tlbimp is only the beginning of the problem.
Every COM-visible .NET object implements IManagedObject. Every time you try to call an object through a COM interface, .NET does a QueryInterface for IManagedObject, and if it succeeds the object is unwrapped and accessed directly instead. Eliminating the interop call in this way is considered a performance optimization.
This is a serious issue in COM-based interop scenarios where multiple components may be implemented in .NET languages. If each .NET component implements its own tlbimp-generated version of the COM interface, they will be unable to communicate with each other using that interface. Even though each tlbimp'ed copy of the interface has the same COM GUID, .NET considers them separate interfaces. The "correct" solution to this problem is to define the COM interface in a primary interop assembly, and have every .NET-implemented component use that same copy of the interface, but if there's no coordination between component developers that's pretty unlikely to happen.
This problem was once highlighted by a Microsoft developer at http://blogs.msdn.com/b/jmstall/archive/2009/07/09/icustomqueryinterface-and-clr-v4.aspx along with a solution for .NET 4, but it was based on a pre-release version and doesn't work in the final. I'm not aware of anywhere else it's been acknowledged by Microsoft.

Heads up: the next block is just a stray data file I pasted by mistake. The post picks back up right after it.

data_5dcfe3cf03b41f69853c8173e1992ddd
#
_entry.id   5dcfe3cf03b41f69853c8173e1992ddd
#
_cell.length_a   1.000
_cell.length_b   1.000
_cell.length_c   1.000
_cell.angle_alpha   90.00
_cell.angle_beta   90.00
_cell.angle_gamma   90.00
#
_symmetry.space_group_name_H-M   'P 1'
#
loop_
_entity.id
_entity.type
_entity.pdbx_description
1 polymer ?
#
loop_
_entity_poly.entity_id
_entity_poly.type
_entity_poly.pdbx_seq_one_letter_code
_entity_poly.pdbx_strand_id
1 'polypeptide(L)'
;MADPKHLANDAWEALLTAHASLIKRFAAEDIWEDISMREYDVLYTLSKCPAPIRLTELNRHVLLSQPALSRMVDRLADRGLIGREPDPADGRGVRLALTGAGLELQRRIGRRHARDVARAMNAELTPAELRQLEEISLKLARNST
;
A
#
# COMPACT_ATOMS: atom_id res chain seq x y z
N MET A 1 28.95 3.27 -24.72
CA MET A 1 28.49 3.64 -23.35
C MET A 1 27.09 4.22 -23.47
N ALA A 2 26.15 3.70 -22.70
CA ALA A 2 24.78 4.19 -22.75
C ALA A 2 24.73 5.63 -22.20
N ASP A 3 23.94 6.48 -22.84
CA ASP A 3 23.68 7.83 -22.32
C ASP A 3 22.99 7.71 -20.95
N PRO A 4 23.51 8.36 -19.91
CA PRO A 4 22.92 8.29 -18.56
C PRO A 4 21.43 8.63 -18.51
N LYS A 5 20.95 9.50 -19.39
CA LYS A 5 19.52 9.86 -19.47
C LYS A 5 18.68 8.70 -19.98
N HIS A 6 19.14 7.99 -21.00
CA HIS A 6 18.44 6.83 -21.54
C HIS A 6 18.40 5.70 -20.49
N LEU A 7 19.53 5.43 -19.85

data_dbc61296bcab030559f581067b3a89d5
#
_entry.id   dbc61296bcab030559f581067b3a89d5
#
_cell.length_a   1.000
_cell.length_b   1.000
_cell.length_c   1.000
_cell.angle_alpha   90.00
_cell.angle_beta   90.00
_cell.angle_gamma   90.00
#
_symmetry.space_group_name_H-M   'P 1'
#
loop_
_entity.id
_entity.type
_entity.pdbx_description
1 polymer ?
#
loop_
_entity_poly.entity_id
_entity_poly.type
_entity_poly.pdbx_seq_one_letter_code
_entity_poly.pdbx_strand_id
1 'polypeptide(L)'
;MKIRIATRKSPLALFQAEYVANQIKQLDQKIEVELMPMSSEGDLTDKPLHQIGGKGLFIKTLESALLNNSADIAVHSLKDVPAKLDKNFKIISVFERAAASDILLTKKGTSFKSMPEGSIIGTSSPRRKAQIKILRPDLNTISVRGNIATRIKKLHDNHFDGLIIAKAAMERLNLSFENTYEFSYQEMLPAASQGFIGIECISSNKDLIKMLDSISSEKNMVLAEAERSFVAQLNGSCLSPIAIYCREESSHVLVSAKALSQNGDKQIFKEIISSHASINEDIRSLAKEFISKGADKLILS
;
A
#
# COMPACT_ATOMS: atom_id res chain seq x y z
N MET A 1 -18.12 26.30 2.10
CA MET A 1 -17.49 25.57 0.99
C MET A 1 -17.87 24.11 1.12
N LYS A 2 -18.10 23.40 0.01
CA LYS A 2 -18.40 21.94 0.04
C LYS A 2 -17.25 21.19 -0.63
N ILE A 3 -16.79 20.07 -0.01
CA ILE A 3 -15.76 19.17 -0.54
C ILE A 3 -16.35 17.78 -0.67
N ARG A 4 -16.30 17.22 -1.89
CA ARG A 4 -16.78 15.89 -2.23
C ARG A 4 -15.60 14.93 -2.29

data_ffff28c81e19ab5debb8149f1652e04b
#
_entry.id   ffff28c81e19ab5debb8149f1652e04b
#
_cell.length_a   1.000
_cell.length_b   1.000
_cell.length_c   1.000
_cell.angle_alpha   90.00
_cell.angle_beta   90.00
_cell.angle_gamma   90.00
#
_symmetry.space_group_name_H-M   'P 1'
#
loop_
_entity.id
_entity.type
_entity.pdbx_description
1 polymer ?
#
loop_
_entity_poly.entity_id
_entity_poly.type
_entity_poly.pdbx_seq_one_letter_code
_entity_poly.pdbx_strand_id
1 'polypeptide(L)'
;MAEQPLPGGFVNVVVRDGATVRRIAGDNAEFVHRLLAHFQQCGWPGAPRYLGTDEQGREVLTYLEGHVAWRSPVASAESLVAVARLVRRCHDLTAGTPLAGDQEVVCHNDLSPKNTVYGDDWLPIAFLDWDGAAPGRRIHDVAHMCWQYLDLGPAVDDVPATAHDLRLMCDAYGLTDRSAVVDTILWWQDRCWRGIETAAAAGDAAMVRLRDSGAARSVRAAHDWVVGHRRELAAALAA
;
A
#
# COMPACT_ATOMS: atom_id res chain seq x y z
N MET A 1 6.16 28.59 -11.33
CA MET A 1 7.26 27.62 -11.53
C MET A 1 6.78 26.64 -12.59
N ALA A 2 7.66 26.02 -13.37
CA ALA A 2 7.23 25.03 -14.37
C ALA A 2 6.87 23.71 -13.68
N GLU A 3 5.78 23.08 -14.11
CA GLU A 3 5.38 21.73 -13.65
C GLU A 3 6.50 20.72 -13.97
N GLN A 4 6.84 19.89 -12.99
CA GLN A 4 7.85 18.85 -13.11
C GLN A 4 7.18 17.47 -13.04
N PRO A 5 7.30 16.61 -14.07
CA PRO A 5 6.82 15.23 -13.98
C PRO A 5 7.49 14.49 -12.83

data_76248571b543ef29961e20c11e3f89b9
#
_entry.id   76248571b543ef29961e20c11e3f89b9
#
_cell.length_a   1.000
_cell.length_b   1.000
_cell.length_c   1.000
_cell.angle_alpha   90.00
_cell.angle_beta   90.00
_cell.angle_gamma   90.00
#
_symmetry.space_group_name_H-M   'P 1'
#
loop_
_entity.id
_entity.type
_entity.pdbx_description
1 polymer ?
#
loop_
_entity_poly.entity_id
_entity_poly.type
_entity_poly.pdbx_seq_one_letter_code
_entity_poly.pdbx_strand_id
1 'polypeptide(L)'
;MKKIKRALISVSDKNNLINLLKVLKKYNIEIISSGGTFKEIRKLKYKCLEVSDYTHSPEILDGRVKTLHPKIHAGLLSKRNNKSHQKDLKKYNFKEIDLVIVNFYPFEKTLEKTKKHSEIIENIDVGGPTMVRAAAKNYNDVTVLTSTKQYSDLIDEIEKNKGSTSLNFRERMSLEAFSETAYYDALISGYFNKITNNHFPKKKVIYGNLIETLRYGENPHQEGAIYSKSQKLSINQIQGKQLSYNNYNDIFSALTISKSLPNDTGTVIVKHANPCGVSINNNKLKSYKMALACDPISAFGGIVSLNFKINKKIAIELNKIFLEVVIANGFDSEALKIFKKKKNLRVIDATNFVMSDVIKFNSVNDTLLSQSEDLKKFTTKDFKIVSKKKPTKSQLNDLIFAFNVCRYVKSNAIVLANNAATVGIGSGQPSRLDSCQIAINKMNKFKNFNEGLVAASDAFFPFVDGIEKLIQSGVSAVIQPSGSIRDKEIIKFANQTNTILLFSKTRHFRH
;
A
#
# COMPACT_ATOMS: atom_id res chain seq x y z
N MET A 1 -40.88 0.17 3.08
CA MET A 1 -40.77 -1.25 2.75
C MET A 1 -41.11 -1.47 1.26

One solution is to forego the interface in the .NET-to-.NET scenario and use reflection instead. This may work in many cases but of course isn't very performant. Possibly the best solution is to use unmanaged code to aggregate each of your managed components and reject attempts to QueryInterface for IManagedObject. This is similar to what's described in the above blog entry, but doesn't rely on .NET features that no longer work as described in that blog.
The .NET interop behavior is, IMO, pretty terrible, and clearly violates COM rules (same IID == same interface, and shouldn't have to care what language the object is implemented in). But .NET has behaved this way from the beginning and no amount of feedback from developers bitten by this behavior has changed the minds of anyone on the .NET team.